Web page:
Pressed steel panel robot welded to the rest of the frame and the painted by robot, compared to a sheet of glass with mounting hardware and the extra structure to support and transfer forces around it. Now you're off in fantasy land.

Incrementally a window on a house might be similar to the cost of a brick wall when designing, but when you try and put windows over a significant area the price skyrockets towards infinity for all the support structure. Same with the car roof, a small sunroof requires very little magic behind the scenes and can be fitted after market but a full glass roof is a complex engineering work.

More plausible is a laminated PV panel on the top of the bodywork as a single composite unit, just like solar cars have been doing for decades.
 

Offline nctnico

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Re: Solar PV on electric cars
« Reply #155 on: August 04, 2019, 12:02:14 am »
I'm quite sure the cost of a metal roof is equal to that of a glass roof. Glass in itself is a very cheap material.
Pressed steel panel robot welded to the rest of the frame and the painted by robot, compared to a sheet of glass with mounting hardware and the extra structure to support and transfer forces around it. Now you're off in fantasy land.
What mounting hardware? The glass panel will be glued in just like the windshield. Did you know that the windshield on a modern car is actually a part which gives strength to the body of a car? There is no need to have extra support to transfer forces; the glass panel handles those as well.

And it is not like cars with a glass roof don't exist:
« Last Edit: August 04, 2019, 12:07:43 am by nctnico »
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Offline Someone

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Re: Solar PV on electric cars
« Reply #156 on: August 04, 2019, 06:20:36 am »
I'm quite sure the cost of a metal roof is equal to that of a glass roof. Glass in itself is a very cheap material.
Pressed steel panel robot welded to the rest of the frame and the painted by robot, compared to a sheet of glass with mounting hardware and the extra structure to support and transfer forces around it. Now you're off in fantasy land.
What mounting hardware? The glass panel will be glued in just like the windshield. Did you know that the windshield on a modern car is actually a part which gives strength to the body of a car? There is no need to have extra support to transfer forces; the glass panel handles those as well.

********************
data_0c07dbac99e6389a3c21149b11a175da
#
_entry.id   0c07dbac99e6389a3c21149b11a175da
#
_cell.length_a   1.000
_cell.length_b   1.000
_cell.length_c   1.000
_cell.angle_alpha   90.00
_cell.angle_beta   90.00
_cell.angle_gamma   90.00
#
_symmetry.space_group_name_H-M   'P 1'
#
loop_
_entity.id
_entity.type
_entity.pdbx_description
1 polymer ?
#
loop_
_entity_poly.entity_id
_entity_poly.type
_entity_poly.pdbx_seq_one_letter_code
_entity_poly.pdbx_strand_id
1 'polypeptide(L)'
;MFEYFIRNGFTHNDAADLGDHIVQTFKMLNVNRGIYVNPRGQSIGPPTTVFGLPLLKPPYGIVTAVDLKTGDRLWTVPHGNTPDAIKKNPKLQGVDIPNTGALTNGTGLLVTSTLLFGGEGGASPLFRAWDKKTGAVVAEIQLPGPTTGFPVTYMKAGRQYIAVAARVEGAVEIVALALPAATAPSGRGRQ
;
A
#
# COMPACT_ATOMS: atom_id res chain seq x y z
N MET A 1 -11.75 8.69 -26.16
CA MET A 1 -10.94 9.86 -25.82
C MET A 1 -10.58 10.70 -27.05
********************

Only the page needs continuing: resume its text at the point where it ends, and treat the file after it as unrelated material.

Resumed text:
And it is not like cars with a glass roof don't exist:
Thanks for talking to me like I have no idea these things exist or how they work.

If a glass roof had any advantages beyond aesthetics they would be seen in either or both of: low cost cars, or performance/racing vehicles. They aren't used in either of those (feel free to find some obscure application of them in boat racing or something). There is no way a glass roof is cheaper or similar in cost to a pressed steel panel, trying to maintain a watertight and structural seal between the dissimilar materials is not just a matter of some glue, look at the complexity of the A pillars in a windscreen to make those systems work. They add some additional rigidity compared to an old style pop in windscreen with a gasket but are in no way comparable to the rigidity and strength of a continuous solid steel panel.

Cheaper is up to you to find the evidence for, from the material properties they are close enough in strength by weight but steel sheet is around 4-10x lower cost by weight before taking on all the complexities of assembly and integration.

But why would manufacturers put such a large glass panel in place if the goal is solar cells?
https://sonomotors.com/en/faq/
They went for plastic.

Getting way off topic here...
 

Offline gmb42

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Re: Solar PV on electric cars
« Reply #157 on: August 07, 2019, 01:14:37 pm »
In the news yesterday, Hyundai are offering a Sonata Hybrid with PV roof: https://www.digitaltrends.com/cars/hyundai-sonata-hybrid-solar-roof/
 

Offline f4eru

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Re: Solar PV on electric cars
« Reply #158 on: August 08, 2019, 06:45:53 pm »
Meh. Hybrid. That's so obsolete now.